Tyreke Evans: Designed to Destroy

NBA Rookie of the Year. Franchise centerpiece. An unmovable place in history alongside Jordan, Oscar and LeBron. Tyreke Evans was made for this. The 21-year-old Sacramento King is on a course to take over the basketball world, a goal that was in his sights before he even knew it.

Midway through his sophomore year, Tyreke is averaging 17.1 points, 4.8 rebounds and 5.4 assists while playing through a painful foot injury for most of the season. His Kings are still looking up in the standings at the rest of the West, but their go-to player gives the organization no reason not to be optimistic.

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It was all mapped out. All of this. Whether it was written down or not isn’t exactly the point. The point is that it’s happening. As we speak.

The way this world works, hardly anything can ever be called a certainty. That’s especially true when looking far into the future; this helps to make assurances in sports even trickier. We are continuously searching for what’s next, and that’s part of the reason why guarantees are hardly ever guaranteed.

Once in a while, though, things just work out as planned.

There’s a mural of Tyreke Evans in downtown Sacramento, Calif., near where the American and Sacramento Rivers meet, in a city so small by industry standards that its tomato farming is famous. The size of the city makes the mural seem much larger than its reported 10-story height and 65-foot width.

When we think big, as in, “Let’s build this middle-schooler up to be one of the baddest, most ruthless dudes out there,” this is what we get. We get Tyreke Evans.

The blueprint you may know was made in 2001. This one technically began two years later. But its roots stretch much deeper than that.

Those roots bore fruits in the form of an NBA rookie season so miraculous, so good, that the only comparable names are LeBron James, Michael Jordan and Oscar Robertson. Evans, the No. 4 pick in the 2009 NBA Draft, joined them last year as the only rookies ever to average at least 20 points, five rebounds and five assists in a season. Along the way he dropped a career-high 34 points on the League’s No. 1 defense in Charlotte, outscored the Bulls by himself (11-10) in the fourth quarter of a monumental 35-point comeback win, and went off for 26 points to win MVP of the Rookie Challenge. After beating out Brandon Jennings and Stephen Curry for Rookie of the Year, Evans earned an invitation to Team USA training camp in July.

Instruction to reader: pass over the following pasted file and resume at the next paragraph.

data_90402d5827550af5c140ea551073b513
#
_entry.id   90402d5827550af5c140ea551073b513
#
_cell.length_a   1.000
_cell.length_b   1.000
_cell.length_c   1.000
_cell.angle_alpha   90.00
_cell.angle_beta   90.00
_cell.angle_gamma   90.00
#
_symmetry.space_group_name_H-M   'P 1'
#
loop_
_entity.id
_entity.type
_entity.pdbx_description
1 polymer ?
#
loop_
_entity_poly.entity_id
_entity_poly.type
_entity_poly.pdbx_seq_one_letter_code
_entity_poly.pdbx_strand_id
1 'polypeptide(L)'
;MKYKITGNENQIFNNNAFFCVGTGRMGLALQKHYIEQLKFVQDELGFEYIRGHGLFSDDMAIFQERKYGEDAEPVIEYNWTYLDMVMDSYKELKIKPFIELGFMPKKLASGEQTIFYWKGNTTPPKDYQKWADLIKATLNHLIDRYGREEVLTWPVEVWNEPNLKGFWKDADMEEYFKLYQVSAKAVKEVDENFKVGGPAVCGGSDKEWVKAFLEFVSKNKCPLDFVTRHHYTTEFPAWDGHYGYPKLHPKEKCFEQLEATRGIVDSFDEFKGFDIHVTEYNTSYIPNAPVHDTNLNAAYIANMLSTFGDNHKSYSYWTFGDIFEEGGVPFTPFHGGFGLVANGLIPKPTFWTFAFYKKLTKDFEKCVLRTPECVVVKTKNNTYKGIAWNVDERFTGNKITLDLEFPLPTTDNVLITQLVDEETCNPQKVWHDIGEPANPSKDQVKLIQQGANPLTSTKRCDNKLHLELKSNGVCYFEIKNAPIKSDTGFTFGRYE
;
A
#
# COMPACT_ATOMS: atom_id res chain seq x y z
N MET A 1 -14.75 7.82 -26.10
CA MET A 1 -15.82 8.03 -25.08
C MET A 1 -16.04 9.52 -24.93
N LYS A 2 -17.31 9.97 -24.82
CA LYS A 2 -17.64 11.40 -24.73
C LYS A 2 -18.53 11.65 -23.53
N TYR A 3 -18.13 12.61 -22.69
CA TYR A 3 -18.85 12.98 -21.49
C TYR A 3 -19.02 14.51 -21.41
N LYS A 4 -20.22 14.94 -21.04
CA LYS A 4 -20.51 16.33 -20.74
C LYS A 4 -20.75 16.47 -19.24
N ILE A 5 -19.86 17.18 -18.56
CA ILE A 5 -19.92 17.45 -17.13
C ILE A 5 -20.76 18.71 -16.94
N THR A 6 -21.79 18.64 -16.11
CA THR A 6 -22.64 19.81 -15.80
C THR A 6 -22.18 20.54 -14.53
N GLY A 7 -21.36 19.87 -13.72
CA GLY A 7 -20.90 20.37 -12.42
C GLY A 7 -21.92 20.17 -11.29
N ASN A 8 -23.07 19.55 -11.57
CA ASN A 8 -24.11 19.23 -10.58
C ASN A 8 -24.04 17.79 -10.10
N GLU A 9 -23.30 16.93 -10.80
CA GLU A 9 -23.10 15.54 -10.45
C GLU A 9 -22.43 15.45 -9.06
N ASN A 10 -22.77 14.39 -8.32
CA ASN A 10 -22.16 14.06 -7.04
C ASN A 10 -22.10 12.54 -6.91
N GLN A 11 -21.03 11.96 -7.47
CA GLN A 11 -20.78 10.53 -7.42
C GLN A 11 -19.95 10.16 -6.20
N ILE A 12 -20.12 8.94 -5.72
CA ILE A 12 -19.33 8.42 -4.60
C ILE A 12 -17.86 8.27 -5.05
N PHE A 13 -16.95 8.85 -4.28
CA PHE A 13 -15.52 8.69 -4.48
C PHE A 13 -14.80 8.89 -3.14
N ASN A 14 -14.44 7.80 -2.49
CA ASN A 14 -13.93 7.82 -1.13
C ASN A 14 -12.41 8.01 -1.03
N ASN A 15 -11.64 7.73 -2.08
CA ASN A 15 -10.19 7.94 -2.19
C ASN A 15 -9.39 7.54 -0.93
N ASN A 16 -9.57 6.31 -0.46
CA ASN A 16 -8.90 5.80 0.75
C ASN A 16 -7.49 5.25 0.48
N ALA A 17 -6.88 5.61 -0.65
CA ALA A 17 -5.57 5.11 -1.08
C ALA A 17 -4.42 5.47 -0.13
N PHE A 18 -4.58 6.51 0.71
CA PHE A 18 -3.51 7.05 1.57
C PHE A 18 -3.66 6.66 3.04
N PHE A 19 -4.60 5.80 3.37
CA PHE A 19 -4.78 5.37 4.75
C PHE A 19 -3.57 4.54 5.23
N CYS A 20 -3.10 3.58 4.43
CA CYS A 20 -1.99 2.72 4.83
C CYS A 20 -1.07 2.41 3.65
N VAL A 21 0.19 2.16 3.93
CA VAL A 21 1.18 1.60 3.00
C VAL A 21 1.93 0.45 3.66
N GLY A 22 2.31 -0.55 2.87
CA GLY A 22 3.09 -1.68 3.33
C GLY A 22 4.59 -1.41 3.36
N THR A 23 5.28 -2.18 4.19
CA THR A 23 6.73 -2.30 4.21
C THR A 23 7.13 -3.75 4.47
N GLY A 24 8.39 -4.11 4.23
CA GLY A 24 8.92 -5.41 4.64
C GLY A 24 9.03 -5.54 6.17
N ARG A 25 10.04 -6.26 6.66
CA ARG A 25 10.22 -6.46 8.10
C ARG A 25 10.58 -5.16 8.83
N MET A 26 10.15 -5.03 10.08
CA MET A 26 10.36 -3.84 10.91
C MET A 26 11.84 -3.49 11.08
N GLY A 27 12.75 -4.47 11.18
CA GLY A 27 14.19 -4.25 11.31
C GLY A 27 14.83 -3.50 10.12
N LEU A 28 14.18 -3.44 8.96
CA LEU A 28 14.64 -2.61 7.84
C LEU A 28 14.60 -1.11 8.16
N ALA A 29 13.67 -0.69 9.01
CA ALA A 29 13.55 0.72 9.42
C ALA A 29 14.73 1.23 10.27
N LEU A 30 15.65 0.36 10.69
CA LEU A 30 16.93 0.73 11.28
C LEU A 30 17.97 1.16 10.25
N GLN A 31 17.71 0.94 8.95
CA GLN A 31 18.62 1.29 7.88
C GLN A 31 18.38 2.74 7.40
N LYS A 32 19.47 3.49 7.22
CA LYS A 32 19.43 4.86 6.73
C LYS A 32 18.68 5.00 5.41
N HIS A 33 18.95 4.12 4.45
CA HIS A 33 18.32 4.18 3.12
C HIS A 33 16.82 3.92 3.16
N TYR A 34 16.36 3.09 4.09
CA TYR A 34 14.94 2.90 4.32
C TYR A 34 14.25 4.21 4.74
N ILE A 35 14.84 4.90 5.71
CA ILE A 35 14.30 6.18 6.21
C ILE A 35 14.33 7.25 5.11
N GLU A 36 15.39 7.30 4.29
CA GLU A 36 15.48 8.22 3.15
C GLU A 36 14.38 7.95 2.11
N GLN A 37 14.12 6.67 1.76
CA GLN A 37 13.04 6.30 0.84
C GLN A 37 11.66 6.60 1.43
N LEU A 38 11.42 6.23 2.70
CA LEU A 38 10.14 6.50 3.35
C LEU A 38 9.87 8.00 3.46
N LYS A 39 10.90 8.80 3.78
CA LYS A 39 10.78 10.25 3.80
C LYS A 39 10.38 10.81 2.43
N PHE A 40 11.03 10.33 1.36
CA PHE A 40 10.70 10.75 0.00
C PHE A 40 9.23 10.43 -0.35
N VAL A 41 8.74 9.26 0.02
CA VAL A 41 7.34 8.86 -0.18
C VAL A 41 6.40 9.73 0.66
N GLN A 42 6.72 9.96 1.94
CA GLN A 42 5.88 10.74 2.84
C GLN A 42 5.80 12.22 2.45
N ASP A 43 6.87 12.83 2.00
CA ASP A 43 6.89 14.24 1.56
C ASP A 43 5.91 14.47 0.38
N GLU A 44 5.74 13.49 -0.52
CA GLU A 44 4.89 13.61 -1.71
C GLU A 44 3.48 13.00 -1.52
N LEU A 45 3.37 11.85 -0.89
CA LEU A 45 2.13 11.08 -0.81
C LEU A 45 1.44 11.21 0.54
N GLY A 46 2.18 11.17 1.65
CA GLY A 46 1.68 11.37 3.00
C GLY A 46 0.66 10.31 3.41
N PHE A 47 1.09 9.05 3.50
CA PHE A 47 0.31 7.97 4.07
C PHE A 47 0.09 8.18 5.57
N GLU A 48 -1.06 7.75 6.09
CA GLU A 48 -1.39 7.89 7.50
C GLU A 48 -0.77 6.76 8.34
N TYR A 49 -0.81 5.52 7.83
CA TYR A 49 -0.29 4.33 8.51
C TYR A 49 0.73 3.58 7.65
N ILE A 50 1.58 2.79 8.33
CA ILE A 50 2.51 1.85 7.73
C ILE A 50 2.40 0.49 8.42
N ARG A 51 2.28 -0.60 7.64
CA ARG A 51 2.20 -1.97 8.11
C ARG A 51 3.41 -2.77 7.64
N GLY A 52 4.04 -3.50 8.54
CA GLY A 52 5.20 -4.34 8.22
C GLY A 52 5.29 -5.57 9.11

His impact was instant. The kid destined to become perhaps the best player in Sacramento Kings franchise history since Robertson seems intent on proving to everyone his climb to fame will be, or has been, quicker than anyone could’ve expected.

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For years, Sacramento was a lowlight on the NBA schedule. When the franchise first moved from Kansas City to California during the mid-1980s, teams were shocked to find no downtown hotels, and nary a place to eat. Chris Webber, the player whom arguably holds the best-since-Oscar crown Evans is chasing, famously cried on an airplane when he first laid eyes on Sacramento after he’d been traded to the Kings. While it sits at the northern tip of California’s Central Valley and is littered with recreational activities, Sacramento’s only real prominence came from their state government headquarters.

Unsurprisingly, the team struggled. After a playoff visit in 1986, they didn’t return for a decade.

But while the city was never as electrifying as Miami or rich in opportunity like Los Angeles, even though the team was not always competitive, the fans always stuck around. Even before their renaissance at the turn of the century during the Webber era, Sacramento had quietly pocketed 450 sellouts. The Sacramento Bee’s Ailene Voisin, a longtime sports columnist in the area, says that’s because the Kings are the only major professional sports team around.

“The Kings are the sports team that matters,” says Voisin. “And people here love Tyreke.”

For Evans, so soft-spoken that Voisin says she often can’t hear him during interviews, it was the perfect city to begin his long-awaited career.

Since middle school, the introverted Evans had hopped from gym to gym, a basketball prodigy bent on putting in the work to find stardom, not leaving anything to chance. His basketball cocoon didn’t allow for that. Swarthmore College. St. Joe’s. Villanova. Every single day.

While Evans’ hometown, Chester, Pa., doesn’t boast the same basketball pedigree as Philadelphia, a big brother that sits just 13 miles away, it did offer him all the testing he needed. NBA All-Star point guard Jameer Nelson is a Chester native, and teenaged Tyreke more than held his own in their head-to-head matchups that have become part of the city’s mythology.